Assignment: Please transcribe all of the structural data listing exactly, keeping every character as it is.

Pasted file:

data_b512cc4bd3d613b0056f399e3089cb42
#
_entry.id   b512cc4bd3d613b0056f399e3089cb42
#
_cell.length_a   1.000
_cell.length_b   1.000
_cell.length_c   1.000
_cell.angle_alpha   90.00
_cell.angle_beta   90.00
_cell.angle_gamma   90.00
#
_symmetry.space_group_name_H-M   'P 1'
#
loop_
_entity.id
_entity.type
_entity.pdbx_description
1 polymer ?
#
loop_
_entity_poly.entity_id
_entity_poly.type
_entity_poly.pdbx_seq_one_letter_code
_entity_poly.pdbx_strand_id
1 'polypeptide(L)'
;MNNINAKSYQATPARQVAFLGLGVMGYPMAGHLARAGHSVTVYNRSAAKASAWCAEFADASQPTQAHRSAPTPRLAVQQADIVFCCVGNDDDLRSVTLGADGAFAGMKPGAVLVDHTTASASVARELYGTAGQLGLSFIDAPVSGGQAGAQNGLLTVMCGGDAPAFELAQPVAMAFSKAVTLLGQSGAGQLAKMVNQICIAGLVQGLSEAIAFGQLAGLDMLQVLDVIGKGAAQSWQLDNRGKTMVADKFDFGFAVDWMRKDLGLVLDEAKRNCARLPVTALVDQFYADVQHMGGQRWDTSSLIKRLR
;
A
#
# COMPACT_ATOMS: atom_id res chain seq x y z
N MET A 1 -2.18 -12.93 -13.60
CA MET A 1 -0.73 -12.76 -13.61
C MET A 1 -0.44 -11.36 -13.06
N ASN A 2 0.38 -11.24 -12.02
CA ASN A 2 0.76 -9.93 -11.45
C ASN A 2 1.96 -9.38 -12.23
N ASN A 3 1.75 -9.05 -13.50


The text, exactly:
data_b512cc4bd3d613b0056f399e3089cb42
#
_entry.id   b512cc4bd3d613b0056f399e3089cb42
#
_cell.length_a   1.000
_cell.length_b   1.000
_cell.length_c   1.000
_cell.angle_alpha   90.00
_cell.angle_beta   90.00
_cell.angle_gamma   90.00
#
_symmetry.space_group_name_H-M   'P 1'
#
loop_
_entity.id
_entity.type
_entity.pdbx_description
1 polymer ?
#
loop_
_entity_poly.entity_id
_entity_poly.type
_entity_poly.pdbx_seq_one_letter_code
_entity_poly.pdbx_strand_id
1 'polypeptide(L)'
;MNNINAKSYQATPARQVAFLGLGVMGYPMAGHLARAGHSVTVYNRSAAKASAWCAEFADASQPTQAHRSAPTPRLAVQQADIVFCCVGNDDDLRSVTLGADGAFAGMKPGAVLVDHTTASASVARELYGTAGQLGLSFIDAPVSGGQAGAQNGLLTVMCGGDAPAFELAQPVAMAFSKAVTLLGQSGAGQLAKMVNQICIAGLVQGLSEAIAFGQLAGLDMLQVLDVIGKGAAQSWQLDNRGKTMVADKFDFGFAVDWMRKDLGLVLDEAKRNCARLPVTALVDQFYADVQHMGGQRWDTSSLIKRLR
;
A
#
# COMPACT_ATOMS: atom_id res chain seq x y z
N MET A 1 -2.18 -12.93 -13.60
CA MET A 1 -0.73 -12.76 -13.61
C MET A 1 -0.44 -11.36 -13.06
N ASN A 2 0.38 -11.24 -12.02
CA ASN A 2 0.76 -9.93 -11.45
C ASN A 2 1.96 -9.38 -12.23
N ASN A 3 1.75 -9.05 -13.50